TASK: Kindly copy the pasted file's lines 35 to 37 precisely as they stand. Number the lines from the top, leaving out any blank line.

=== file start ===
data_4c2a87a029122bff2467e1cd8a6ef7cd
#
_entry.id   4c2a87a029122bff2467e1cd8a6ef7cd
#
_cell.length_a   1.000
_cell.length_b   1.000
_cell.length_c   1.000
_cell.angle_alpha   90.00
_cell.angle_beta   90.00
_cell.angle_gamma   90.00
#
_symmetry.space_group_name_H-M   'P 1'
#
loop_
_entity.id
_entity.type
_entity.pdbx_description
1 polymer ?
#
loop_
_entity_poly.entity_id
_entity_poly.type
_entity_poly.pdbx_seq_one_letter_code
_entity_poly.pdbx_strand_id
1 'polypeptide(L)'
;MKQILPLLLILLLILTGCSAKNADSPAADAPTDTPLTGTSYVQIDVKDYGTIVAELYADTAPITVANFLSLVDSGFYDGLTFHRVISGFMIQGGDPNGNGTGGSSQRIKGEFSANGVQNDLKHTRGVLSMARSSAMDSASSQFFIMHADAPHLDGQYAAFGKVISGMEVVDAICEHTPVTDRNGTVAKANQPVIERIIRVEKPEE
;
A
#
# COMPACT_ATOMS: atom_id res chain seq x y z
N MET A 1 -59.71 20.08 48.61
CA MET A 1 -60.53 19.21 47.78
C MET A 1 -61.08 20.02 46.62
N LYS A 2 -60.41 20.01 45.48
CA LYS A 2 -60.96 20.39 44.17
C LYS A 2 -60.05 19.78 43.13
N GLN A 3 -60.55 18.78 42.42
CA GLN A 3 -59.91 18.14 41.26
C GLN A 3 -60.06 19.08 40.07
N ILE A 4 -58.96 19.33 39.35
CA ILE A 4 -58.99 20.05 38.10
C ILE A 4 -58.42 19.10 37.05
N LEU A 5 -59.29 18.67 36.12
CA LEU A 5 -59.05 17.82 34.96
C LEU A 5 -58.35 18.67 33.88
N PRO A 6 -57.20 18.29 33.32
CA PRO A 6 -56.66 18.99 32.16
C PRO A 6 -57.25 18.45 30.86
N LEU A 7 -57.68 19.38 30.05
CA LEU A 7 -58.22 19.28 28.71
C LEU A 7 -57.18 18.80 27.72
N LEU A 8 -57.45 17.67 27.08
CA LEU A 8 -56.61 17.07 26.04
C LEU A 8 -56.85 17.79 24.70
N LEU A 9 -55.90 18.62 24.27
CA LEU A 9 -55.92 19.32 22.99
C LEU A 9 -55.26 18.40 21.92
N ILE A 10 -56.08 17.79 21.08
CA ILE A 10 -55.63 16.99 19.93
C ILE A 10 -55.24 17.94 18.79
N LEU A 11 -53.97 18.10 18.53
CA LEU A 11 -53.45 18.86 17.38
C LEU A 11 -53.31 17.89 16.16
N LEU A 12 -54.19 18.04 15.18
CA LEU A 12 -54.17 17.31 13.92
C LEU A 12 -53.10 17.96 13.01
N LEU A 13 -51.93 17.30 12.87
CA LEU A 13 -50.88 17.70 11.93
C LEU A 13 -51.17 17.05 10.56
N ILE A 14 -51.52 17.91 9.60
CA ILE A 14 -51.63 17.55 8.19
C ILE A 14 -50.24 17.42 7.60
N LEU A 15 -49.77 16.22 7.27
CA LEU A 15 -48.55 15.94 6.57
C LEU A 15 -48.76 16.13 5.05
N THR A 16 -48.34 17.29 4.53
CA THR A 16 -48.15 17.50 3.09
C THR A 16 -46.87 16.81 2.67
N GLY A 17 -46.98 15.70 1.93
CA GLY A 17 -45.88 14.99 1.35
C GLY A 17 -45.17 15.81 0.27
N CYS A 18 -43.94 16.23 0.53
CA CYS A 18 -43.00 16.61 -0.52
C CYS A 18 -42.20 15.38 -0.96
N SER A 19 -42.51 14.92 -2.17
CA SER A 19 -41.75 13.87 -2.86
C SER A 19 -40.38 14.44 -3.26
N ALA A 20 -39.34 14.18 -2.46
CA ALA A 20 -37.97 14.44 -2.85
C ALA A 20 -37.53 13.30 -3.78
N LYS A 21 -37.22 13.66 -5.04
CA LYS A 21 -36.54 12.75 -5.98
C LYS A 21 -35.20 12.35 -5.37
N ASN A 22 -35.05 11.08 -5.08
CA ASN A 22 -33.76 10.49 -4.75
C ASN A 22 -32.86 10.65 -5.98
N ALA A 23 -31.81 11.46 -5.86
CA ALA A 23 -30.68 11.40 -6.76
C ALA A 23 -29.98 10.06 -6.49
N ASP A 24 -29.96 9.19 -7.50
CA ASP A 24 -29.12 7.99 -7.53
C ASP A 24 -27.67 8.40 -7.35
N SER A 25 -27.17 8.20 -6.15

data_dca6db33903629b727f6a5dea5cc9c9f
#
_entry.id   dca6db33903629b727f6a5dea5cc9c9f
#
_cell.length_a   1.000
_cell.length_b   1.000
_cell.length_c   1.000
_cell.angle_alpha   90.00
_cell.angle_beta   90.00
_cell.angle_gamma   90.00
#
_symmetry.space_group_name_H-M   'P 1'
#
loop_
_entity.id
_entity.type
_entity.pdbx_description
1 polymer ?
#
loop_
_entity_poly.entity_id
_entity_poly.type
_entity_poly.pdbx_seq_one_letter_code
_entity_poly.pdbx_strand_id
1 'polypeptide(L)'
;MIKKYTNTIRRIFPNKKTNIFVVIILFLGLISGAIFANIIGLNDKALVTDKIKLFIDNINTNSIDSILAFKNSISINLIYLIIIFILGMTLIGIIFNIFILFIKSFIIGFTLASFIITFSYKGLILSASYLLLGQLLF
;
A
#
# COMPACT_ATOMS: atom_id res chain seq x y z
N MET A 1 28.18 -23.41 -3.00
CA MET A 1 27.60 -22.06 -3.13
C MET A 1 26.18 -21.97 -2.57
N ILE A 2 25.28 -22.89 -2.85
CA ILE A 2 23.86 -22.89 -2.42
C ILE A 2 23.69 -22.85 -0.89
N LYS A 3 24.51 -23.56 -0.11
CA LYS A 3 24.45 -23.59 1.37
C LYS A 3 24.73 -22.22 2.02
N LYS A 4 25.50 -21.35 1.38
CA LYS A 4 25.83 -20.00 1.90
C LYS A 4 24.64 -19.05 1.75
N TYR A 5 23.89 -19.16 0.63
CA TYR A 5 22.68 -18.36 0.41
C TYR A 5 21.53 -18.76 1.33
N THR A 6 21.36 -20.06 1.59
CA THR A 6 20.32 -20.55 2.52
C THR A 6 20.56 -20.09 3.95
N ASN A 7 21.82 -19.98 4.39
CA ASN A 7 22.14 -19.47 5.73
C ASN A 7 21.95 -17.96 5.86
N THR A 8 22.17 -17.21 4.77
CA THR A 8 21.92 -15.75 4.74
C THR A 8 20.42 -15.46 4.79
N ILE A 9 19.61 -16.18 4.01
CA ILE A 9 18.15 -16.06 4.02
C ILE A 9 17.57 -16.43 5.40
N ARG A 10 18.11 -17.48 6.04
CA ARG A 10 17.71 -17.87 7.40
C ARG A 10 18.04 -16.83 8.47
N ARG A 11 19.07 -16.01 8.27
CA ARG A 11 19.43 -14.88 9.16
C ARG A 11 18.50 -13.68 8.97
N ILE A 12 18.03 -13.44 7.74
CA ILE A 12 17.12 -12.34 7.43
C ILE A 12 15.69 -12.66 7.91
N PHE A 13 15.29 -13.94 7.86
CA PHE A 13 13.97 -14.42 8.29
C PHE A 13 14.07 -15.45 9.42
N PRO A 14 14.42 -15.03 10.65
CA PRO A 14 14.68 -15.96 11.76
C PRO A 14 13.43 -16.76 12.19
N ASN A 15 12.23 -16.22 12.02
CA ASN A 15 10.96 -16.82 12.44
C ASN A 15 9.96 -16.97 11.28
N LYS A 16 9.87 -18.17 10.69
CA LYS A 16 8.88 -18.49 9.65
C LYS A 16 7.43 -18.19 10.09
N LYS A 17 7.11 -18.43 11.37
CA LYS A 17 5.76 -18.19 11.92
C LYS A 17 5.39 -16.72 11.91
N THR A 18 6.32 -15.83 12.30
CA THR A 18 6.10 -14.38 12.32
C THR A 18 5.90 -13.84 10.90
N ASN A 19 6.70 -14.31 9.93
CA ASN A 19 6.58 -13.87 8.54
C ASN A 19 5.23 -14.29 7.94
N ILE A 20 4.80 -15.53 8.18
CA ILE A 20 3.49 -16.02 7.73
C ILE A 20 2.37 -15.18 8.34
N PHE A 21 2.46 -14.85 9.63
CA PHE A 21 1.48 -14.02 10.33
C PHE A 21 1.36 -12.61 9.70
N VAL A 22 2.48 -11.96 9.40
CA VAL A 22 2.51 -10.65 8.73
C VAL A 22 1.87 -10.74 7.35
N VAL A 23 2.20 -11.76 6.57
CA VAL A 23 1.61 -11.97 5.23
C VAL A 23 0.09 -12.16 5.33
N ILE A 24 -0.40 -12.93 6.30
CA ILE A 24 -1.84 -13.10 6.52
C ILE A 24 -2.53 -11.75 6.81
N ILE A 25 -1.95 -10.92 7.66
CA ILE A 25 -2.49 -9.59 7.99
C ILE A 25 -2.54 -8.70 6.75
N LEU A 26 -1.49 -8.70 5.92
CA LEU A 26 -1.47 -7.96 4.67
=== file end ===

CA LYS A 2 -60.96 20.39 44.17
C LYS A 2 -60.05 19.78 43.13
N GLN A 3 -60.55 18.78 42.42